Assessing the Spread and Establishment of Prussian Carp (Carassius gibelio) in Northern Alberta
The Prussian carp (Cassasius gibelio) has proven to be a dangerous invasive freshwater fish species. Native to Asia and eastern Europe, it has since come to dominate many of the lakes, ponds, rivers, and streams of Europe and Asia, causing a swath of ecological damage by outcompeting native taxa, degrading environmental conditions, and reducing biodiversity. Within the last two decades, the Prussian carp has also been introduced into Alberta and has since spread into the province's rivers and lakes, including the Red Deer, Bow, and South Saskatchewan river systems Lacombe lake. Most research relating to Prussian carp distribution in North America has focused exclusively on water bodies in southern Alberta. My ongoing undergraduate research project seeks to expand the search for Prussian carp into northern Alberta, specifically the lakes and ponds in the Edmonton area, using both visual and molecular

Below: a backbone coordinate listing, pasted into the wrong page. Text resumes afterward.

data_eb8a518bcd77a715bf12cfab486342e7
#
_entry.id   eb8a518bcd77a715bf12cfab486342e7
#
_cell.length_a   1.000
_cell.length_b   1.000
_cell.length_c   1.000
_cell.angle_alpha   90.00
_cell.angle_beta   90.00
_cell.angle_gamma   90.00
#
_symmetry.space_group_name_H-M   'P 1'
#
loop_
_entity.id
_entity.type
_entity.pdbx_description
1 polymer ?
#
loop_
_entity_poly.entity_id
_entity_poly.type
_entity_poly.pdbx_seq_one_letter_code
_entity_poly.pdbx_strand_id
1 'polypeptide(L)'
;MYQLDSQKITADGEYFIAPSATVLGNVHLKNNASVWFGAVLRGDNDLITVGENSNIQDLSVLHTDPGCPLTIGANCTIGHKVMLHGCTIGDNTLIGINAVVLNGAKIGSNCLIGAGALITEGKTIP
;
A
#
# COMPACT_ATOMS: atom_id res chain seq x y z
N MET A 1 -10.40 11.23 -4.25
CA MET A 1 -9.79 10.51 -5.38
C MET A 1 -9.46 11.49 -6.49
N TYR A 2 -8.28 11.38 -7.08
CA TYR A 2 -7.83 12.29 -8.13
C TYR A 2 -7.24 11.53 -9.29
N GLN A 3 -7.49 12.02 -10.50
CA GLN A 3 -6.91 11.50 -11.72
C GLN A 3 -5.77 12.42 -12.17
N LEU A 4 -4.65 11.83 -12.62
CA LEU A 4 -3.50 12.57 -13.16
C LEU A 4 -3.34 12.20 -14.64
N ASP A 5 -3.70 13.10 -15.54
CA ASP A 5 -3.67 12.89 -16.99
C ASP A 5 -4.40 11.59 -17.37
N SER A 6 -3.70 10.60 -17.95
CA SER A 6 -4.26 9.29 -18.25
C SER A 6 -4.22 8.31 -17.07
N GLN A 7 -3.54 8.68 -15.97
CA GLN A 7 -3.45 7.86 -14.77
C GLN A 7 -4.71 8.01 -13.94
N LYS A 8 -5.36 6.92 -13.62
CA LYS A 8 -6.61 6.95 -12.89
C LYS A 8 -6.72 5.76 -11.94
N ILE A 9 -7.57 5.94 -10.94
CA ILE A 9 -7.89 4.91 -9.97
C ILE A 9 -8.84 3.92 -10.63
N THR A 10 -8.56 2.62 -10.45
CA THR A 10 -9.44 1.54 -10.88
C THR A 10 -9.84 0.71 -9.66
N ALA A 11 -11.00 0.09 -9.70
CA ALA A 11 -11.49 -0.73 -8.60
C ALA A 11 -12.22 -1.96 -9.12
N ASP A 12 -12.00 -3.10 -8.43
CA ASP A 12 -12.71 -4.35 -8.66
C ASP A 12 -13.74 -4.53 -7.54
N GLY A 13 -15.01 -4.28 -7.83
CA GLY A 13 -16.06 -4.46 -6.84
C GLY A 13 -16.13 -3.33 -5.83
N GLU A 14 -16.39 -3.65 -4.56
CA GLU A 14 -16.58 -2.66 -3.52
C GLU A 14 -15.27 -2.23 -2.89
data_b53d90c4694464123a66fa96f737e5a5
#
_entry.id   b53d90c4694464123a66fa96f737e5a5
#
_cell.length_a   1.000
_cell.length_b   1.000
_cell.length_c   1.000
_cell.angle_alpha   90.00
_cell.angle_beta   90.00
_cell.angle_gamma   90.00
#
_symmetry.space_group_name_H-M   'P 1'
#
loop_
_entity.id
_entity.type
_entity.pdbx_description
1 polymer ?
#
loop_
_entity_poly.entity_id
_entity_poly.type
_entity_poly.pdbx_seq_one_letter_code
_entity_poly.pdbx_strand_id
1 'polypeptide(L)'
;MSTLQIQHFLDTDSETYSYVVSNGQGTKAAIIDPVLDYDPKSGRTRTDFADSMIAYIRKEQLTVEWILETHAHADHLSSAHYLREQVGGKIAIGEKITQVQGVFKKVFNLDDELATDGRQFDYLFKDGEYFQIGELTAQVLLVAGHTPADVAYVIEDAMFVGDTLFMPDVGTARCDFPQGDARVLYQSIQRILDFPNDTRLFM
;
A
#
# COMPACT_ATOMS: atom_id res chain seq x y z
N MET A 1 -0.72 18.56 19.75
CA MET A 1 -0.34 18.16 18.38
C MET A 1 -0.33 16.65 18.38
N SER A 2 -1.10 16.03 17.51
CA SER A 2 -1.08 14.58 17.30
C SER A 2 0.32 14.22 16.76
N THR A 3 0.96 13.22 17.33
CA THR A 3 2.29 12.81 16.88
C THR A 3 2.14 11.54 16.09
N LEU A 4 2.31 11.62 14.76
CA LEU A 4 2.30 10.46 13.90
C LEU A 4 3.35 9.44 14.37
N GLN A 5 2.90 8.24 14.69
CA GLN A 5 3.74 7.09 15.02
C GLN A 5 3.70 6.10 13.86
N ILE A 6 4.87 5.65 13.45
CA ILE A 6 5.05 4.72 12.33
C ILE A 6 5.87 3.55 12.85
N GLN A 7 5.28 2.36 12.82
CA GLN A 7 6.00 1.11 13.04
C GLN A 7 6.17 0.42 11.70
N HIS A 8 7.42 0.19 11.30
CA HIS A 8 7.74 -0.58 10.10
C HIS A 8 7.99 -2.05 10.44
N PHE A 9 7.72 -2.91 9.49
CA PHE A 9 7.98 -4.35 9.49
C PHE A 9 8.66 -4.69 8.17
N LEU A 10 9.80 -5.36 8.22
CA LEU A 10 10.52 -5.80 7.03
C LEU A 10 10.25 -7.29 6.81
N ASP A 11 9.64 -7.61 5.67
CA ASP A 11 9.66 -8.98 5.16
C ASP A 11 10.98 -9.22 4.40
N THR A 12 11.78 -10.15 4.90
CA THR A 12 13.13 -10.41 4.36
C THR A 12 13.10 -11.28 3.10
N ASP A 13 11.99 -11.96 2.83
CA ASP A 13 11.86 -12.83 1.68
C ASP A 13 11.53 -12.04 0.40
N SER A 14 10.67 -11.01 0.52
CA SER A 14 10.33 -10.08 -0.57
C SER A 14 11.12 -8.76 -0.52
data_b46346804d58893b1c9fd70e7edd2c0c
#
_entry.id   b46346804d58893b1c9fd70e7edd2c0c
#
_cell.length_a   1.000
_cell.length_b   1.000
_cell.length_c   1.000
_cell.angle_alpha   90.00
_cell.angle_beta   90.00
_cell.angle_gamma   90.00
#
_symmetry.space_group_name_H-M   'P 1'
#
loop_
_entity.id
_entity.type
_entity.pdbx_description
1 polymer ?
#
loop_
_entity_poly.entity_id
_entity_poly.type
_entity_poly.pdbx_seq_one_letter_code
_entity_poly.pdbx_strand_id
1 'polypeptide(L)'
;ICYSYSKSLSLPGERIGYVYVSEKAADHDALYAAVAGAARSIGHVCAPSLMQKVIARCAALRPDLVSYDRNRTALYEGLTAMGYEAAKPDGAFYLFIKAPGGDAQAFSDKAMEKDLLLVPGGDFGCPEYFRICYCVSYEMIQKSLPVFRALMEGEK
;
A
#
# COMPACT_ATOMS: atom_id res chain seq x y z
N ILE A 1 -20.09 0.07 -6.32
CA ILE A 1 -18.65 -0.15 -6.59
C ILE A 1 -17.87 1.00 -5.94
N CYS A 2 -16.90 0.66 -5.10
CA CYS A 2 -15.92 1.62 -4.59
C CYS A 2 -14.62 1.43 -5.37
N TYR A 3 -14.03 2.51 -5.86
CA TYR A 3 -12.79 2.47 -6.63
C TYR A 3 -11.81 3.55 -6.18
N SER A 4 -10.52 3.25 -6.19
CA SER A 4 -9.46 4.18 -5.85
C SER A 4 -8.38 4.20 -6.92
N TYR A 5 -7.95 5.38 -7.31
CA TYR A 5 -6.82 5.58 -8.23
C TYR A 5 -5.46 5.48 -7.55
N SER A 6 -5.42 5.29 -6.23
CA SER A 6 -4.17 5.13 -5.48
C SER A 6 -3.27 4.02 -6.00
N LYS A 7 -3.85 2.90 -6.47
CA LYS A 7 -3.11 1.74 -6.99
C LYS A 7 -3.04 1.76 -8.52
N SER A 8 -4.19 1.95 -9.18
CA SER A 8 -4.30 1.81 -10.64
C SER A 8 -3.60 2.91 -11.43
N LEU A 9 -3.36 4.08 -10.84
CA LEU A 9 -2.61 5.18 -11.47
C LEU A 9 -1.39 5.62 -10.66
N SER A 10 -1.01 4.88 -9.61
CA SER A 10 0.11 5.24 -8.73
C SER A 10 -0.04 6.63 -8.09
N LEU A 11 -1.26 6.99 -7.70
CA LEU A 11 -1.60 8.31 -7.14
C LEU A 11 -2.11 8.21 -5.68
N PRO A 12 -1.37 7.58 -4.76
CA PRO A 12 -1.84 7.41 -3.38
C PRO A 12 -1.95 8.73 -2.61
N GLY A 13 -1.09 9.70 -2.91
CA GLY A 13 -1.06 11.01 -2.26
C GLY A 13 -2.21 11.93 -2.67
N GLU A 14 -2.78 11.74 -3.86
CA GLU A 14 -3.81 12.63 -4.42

methods. The visual method involved the use of a Trident Underwater Drone to collect video footage of 12 ponds and lakes in the Edmonton, St. Albert, and Beaumont jurisdictions during the spring and summer months of 2020. 4 lakes and ponds of particular concern were further selected to undergo environmental DNA (eDNA) analysis wherein two water samples were taken from each pond or lake and run through a 0.2 μm pore Cellulose Nitrate filter. The filters were m pore Cellulose Nitrate filter. The filters were then sent off to a lab at the University of Alberta to determine if Prussian carp and Goldfish DNA is present in the water samples collected. From the drone footage, several native fish taxa were observed in the surveyed water bodies. Additionally, there was no solid indication that any invasive fish species, including Prussian carp, were present. The results of the eDNA analysis similarly indicate that the absence of Prussian carp from the areas sampled. Put together, these results suggest that Prussian carp have yet to spread into northern Alberta. These finding ultimately highlight the role anthropogenic vectors have in the spread of Prussian carp, as well as the continued need to enact and enforce laws and policies that will slow their spread across the province.
Faculty Mentors: Dr. Mrinal Das and Dr. Ross Shaw
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